You can use your desired gross profit margin to price menu items.
The formula for Pricing Food by Gross Profit Margin
To price menu items based on gross profit margin, use this profit margin formula.
- Determine the ideal gross profit margin. Select an ideal gross profit margin for your business. Recall that aiming too high might scare customers off with high prices, so shoot for a middle ground that results in reasonable prices.
- Determine the total cost of a menu item. Calculate the cost of both ingredients and labor to prepare a food item.
- Calculate the price for each menu item. Use the ideal profit margin and item costs to calculate the price. For example, if a sandwich takes $4 in ingredients and $2 in labor to prepare, its total cost is $6. If your restaurant's target gross profit margin is 25%, you should charge $8 because $8 – $6 = $2 and $2 / $8 = 25%.
Strategies for How to Price Restaurant Menu
There are a few other strategies that you can use when trying to price your restaurant menu items, including:
- Competitor Pricing. If you have competitors selling similar products, you can try basing your prices on their prices. You can aim for a similar price, one that is higher if you’re making a more premium product, or lower if you want to undercut the competition.
- Demand Pricing. Demand pricing adjusts the price of items based on customer demand and the item’s perceived value. For example, if it’s a particularly warm summer day, you may be able to charge a premium for ice cream compared to selling it on a milder spring day.
- Psychological Pricing. Many businesses use psychological pricing to try to draw in customers. This involves tricks like charging $4.99 instead of $5 for a product because the 99 cents make it seem cheaper than using a whole dollar amount. It also means avoiding going over psychological thresholds like $10, $20, $50, or $100.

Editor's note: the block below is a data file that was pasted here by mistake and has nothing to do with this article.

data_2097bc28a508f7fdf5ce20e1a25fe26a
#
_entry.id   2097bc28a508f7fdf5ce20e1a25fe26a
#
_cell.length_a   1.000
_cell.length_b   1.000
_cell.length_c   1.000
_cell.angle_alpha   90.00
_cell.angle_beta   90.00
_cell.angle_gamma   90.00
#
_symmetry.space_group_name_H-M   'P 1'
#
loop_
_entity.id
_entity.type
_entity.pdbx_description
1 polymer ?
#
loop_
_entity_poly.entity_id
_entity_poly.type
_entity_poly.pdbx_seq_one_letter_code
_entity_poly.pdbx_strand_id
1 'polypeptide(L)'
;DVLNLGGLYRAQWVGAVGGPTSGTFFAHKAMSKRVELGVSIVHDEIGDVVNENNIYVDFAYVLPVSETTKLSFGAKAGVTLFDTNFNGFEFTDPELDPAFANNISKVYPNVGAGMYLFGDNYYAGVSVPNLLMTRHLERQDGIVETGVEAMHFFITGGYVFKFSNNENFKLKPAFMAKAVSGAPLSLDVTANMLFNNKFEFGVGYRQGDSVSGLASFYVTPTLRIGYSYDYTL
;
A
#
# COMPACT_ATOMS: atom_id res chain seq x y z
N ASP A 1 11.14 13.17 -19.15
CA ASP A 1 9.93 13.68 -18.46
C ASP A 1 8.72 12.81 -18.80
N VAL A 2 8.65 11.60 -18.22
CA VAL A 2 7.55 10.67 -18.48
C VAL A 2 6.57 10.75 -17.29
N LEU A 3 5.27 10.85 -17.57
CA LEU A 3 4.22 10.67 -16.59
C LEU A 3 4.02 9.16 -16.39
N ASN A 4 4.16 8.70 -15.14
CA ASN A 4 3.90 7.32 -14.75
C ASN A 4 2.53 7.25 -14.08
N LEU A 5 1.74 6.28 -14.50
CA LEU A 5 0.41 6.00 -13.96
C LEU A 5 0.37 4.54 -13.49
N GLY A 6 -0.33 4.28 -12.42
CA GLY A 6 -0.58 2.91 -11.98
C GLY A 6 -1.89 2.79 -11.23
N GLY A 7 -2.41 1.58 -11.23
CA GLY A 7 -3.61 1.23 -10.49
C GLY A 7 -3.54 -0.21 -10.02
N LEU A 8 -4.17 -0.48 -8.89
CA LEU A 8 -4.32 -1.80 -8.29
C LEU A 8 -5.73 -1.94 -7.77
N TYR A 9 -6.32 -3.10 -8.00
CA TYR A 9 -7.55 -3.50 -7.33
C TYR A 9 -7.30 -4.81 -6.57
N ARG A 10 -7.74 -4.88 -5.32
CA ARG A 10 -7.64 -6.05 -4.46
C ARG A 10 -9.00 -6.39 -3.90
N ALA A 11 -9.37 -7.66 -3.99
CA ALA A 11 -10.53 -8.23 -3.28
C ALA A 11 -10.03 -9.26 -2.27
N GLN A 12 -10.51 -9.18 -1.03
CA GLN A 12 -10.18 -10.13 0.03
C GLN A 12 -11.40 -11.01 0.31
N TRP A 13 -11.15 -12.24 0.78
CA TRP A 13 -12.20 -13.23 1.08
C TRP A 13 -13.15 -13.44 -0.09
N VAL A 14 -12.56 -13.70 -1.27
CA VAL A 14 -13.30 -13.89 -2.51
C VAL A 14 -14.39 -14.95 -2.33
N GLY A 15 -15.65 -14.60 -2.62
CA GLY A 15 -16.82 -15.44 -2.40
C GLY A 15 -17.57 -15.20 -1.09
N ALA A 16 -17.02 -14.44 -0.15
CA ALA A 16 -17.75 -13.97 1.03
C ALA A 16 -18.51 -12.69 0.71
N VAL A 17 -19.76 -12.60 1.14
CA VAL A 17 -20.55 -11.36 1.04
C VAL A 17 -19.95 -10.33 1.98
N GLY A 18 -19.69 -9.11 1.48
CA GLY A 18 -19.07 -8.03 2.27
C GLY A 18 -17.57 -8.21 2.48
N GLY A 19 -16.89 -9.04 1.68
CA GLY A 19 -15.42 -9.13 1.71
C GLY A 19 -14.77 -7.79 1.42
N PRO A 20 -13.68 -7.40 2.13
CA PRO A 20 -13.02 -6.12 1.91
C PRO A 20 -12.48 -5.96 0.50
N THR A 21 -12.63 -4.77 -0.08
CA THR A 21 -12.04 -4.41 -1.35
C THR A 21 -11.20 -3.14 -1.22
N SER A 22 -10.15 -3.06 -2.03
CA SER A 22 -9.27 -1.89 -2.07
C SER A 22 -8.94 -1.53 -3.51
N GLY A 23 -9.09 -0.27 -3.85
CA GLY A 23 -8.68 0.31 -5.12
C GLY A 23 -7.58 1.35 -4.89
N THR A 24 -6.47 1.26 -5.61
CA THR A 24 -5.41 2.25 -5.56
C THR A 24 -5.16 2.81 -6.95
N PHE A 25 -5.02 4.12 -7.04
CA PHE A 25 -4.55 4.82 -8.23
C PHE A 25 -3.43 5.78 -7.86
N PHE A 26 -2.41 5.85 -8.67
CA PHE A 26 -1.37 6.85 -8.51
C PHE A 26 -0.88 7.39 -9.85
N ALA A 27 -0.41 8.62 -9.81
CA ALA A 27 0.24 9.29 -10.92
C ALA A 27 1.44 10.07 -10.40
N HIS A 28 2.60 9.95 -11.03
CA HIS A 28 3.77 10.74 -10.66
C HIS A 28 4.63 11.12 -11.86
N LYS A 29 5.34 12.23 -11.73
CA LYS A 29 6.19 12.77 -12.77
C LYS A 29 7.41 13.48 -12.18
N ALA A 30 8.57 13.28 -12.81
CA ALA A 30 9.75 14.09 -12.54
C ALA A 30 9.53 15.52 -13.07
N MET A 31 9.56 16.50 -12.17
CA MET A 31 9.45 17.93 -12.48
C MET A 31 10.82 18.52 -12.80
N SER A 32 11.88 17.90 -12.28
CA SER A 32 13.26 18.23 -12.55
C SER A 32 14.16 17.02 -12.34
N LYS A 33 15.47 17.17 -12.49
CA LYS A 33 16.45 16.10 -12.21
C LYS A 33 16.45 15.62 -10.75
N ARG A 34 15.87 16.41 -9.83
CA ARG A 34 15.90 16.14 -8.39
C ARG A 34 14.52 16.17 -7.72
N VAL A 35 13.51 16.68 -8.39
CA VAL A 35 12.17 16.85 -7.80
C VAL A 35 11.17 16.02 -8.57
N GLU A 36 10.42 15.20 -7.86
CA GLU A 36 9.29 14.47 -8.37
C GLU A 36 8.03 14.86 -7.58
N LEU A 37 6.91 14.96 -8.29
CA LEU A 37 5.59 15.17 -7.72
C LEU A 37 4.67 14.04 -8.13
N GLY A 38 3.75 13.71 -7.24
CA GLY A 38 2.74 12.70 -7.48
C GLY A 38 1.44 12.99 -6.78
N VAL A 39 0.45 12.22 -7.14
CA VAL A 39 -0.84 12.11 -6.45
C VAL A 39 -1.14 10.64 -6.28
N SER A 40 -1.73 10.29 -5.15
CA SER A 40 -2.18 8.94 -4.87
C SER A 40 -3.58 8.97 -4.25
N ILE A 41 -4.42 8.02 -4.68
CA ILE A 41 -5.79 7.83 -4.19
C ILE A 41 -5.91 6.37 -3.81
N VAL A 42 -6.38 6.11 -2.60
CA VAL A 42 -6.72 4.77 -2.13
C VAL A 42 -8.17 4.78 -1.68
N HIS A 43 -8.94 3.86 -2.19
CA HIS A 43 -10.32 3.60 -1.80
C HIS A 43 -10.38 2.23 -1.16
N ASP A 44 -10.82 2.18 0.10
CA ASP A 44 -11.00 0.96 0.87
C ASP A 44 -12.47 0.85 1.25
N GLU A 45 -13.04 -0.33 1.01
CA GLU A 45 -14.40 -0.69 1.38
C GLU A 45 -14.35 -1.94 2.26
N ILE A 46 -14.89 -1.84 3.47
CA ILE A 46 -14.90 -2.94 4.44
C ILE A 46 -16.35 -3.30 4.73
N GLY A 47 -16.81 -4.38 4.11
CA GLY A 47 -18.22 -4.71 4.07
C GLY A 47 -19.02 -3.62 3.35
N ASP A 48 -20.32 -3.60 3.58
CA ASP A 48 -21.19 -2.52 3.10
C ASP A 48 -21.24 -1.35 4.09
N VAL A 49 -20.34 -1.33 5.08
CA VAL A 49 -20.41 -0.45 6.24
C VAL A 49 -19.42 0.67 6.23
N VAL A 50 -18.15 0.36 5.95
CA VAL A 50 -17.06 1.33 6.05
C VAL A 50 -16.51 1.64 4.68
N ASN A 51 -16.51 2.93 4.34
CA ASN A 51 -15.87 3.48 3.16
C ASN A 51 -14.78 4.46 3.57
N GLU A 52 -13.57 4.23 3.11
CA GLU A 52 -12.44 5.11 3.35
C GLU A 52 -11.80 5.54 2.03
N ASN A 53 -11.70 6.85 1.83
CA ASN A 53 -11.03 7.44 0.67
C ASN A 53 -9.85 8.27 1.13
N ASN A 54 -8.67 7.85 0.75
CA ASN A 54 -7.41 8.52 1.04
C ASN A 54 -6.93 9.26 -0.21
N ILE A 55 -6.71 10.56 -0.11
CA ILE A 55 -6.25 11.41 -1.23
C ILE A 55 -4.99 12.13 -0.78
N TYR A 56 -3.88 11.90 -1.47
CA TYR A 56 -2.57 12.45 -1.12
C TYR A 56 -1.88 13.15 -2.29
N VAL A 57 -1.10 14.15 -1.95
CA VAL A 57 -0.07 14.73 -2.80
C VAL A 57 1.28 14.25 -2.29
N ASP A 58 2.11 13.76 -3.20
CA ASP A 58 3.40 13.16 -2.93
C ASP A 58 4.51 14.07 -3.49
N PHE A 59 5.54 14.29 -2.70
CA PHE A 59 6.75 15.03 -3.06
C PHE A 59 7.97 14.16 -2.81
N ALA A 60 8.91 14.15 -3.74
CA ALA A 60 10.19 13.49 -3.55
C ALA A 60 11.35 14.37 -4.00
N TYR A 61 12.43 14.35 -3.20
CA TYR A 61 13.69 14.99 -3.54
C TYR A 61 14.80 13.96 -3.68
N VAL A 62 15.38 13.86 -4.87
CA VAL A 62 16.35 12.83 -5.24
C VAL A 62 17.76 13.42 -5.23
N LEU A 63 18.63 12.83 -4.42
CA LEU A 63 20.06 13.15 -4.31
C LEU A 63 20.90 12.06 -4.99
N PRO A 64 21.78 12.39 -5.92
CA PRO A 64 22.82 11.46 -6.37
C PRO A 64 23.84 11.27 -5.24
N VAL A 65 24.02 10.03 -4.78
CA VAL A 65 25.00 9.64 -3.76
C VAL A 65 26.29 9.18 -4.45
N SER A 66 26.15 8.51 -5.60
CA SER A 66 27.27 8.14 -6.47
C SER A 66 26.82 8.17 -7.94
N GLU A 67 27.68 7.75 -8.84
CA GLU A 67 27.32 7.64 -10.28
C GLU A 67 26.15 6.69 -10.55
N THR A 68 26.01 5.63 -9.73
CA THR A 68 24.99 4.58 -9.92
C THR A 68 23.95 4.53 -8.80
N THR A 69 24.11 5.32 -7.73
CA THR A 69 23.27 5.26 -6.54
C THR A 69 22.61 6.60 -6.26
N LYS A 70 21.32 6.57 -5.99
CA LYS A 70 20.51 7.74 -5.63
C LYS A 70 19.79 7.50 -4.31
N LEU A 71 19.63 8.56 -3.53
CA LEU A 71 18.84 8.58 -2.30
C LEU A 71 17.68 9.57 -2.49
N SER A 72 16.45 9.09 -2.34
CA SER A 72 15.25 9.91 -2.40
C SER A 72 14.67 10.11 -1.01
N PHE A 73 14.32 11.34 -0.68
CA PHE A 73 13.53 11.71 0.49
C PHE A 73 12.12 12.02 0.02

- Menu Engineering. You can use menu engineering to try to draw customers to purchase more profitable items on your menu. Draw attention to popular and profitable items while removing popular but unprofitable items and trying to improve profitable but unpopular ones.
4 ways to lower restaurant food costs
Keeping restaurant food costs low can help you keep prices low and also improve your restaurant’s bottom line. To find out more about the cost of a restaurant see how much does it cost to open a restaurant. A few ways to lower costs include:
- Find cheaper vendors. If you can reduce your cost for raw materials, especially if they are of the same quality, that is pure savings that you can put in your pocket.
- Reducing portion sizes. Smaller portions mean putting fewer ingredients into a single meal, letting you sell more meals with the same quantity of raw materials.
- Use cheaper ingredients. Using cheaper ingredients can save money, but also runs the risk of reducing customer demand as they realize your product has fallen in quality.
- Invest in technology. Technology can help you reduce food waste or improve your inventory practices, reducing spoilage and limiting inventory carrying costs.
Menu costs are incurred when you have to adjust the prices of items on your menu. That’s why it’s essential to price things well so you can avoid the need to change prices. This is one of the secrets of running a cost-effective restaurant that turns a consistent profit. If you need additional funding to cover the daily expenses of your restaurant, you might like to learn more about restaurant business loans.
Menu Costs FAQs
If you’re opening a restaurant, menu costs and food prices are incredibly important to understand.